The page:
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Chu is not the only successful person in his family. His middle son, Jon M. Chu, is a successful director who has helmed films like “G.I. Joe: Retaliation,” “Justin Bieber: Never Say Never” and “Step Up 2: The Street.” His other son, Larry Chu Jr., has joined his father in the kitchen and plans to take over the restaurant someday.

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“Since Larry joined me [it has] allowed me to cut about 50% of the worry.”

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Even with all his knowledge and success, Chu admits that he will forever be a student that doesn’t stop learning, to which he credits as a major reason for his success.

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“Most people [say], ‘Chef Chu, you should retire. You have all the money in the world.’ I’m coming here [because] I’m proud of what I do. I’m making history. I believe my philosophy, my method. I trust my instinct. I trust my burning desire that we put 100 percent in the business and don’t stop improving. I don’t say change for the sake of change. Don’t stop advancing. Don’t stop because the world is running, the world is changing.”

Written by Melly Lee, NextShark

All images are credited to Melly Lee Photography and have been published with permission.

Categories
Fast Food

Jack in the Box Tests Hella-Peño Burger in San Francisco, Of Course

hella-peno-burger

On a recent trip to San Francisco, Foodbeast’s own Elie Ayrouth spotted the latest burger behemoth (below) from Jack in the Box. Not-so-subtly named after Northern California’s signature lexicon, the Hella-peño burger packs, ahem, hella chopped jalapeños, three fried jalapeño poppers, an ungodly amount of melted cheese, and taco sauce.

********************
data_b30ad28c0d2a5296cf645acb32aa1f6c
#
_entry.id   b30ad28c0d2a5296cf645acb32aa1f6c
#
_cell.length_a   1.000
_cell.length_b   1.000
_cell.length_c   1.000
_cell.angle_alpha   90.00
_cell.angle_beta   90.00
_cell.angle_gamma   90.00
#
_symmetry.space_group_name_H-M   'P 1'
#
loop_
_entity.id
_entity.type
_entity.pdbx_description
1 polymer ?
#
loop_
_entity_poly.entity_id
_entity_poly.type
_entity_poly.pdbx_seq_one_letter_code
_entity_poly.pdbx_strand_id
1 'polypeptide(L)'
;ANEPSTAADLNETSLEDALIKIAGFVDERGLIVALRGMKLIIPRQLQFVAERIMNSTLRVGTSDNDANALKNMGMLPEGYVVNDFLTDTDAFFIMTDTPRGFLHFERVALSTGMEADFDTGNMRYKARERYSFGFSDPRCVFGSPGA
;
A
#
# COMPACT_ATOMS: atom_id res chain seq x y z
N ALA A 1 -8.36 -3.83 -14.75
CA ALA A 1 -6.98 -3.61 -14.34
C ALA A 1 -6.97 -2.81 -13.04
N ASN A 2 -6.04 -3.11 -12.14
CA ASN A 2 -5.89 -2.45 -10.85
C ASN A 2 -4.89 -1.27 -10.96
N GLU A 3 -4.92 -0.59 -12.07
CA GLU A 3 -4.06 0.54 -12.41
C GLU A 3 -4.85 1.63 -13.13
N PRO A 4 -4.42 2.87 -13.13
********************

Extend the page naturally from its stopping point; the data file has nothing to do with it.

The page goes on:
As you can see from the above photo snapped by Instagram user @juangalt (who appropriately hashtagged #shame), the chain did not skimp on the hot peppers.

Unsurprisingly, the burger is part of Jack’s Munchie Menu, which launched back in September. The late night menu includes similar stoner dreams such as the cheeseburger topped with a grilled cheese sandwich, a mozzarella-stuffed chicken sandwich and loaded nuggets squirted with ranch and cheese. At the moment, the limited-time item seems to only be testing in the San Francisco Bay Area.

Here’s to hoping this late-night item makes its way to Southern California and the rest of the States soon.

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Categories
Adventures News

Adventure: Sahara Falafel (Anaheim)

My parent’s had this falafel spot in the Bay Area that they had been going to for years before we moved away. They hadn’t had any in a long time so as a change of pace, I decided to drive to one of my favorite parts of Anaheim, the Arabic district as we like to call it. To get some food at a small hole-in-the-wall falafel spot. My friend Gio swore by this place and it didn’t disappoint. I need to carry my camera more, and not just take photos with the iPhone. Check this short little trip after the jump.